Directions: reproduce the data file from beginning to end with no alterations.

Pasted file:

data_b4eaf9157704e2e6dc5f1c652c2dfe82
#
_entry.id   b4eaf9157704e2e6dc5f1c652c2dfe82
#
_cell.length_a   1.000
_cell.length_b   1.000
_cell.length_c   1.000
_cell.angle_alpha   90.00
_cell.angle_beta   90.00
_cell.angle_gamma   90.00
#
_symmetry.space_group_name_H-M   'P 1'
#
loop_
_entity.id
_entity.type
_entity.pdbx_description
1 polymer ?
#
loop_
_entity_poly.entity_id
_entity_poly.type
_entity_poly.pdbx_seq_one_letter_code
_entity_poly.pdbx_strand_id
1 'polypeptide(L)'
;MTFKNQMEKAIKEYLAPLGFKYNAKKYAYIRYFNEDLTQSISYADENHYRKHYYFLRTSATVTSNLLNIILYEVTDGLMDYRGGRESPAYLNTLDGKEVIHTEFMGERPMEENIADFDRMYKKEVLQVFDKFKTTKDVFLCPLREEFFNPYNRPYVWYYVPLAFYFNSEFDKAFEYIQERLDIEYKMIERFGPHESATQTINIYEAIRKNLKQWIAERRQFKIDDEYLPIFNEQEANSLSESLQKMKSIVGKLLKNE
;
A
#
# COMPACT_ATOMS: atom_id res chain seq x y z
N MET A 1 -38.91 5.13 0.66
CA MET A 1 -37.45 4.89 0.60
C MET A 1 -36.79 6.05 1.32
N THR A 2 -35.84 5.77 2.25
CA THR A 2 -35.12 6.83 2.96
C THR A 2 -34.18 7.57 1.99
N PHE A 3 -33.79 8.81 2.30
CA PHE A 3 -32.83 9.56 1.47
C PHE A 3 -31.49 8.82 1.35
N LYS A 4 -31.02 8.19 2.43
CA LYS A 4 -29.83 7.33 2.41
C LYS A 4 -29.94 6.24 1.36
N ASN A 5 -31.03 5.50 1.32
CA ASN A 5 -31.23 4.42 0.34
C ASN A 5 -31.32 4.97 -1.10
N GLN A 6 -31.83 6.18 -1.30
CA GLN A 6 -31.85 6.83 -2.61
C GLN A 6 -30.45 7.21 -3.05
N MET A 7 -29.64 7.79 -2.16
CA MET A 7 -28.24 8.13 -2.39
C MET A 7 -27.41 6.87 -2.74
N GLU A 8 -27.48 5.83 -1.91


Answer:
data_b4eaf9157704e2e6dc5f1c652c2dfe82
#
_entry.id   b4eaf9157704e2e6dc5f1c652c2dfe82
#
_cell.length_a   1.000
_cell.length_b   1.000
_cell.length_c   1.000
_cell.angle_alpha   90.00
_cell.angle_beta   90.00
_cell.angle_gamma   90.00
#
_symmetry.space_group_name_H-M   'P 1'
#
loop_
_entity.id
_entity.type
_entity.pdbx_description
1 polymer ?
#
loop_
_entity_poly.entity_id
_entity_poly.type
_entity_poly.pdbx_seq_one_letter_code
_entity_poly.pdbx_strand_id
1 'polypeptide(L)'
;MTFKNQMEKAIKEYLAPLGFKYNAKKYAYIRYFNEDLTQSISYADENHYRKHYYFLRTSATVTSNLLNIILYEVTDGLMDYRGGRESPAYLNTLDGKEVIHTEFMGERPMEENIADFDRMYKKEVLQVFDKFKTTKDVFLCPLREEFFNPYNRPYVWYYVPLAFYFNSEFDKAFEYIQERLDIEYKMIERFGPHESATQTINIYEAIRKNLKQWIAERRQFKIDDEYLPIFNEQEANSLSESLQKMKSIVGKLLKNE
;
A
#
# COMPACT_ATOMS: atom_id res chain seq x y z
N MET A 1 -38.91 5.13 0.66
CA MET A 1 -37.45 4.89 0.60
C MET A 1 -36.79 6.05 1.32
N THR A 2 -35.84 5.77 2.25
CA THR A 2 -35.12 6.83 2.96
C THR A 2 -34.18 7.57 1.99
N PHE A 3 -33.79 8.81 2.30
CA PHE A 3 -32.83 9.56 1.47
C PHE A 3 -31.49 8.82 1.35
N LYS A 4 -31.02 8.19 2.43
CA LYS A 4 -29.83 7.33 2.41
C LYS A 4 -29.94 6.24 1.36
N ASN A 5 -31.03 5.50 1.32
CA ASN A 5 -31.23 4.42 0.34
C ASN A 5 -31.32 4.97 -1.10
N GLN A 6 -31.83 6.18 -1.30
CA GLN A 6 -31.85 6.83 -2.61
C GLN A 6 -30.45 7.21 -3.05
N MET A 7 -29.64 7.79 -2.16
CA MET A 7 -28.24 8.13 -2.39
C MET A 7 -27.41 6.87 -2.74
N GLU A 8 -27.48 5.83 -1.91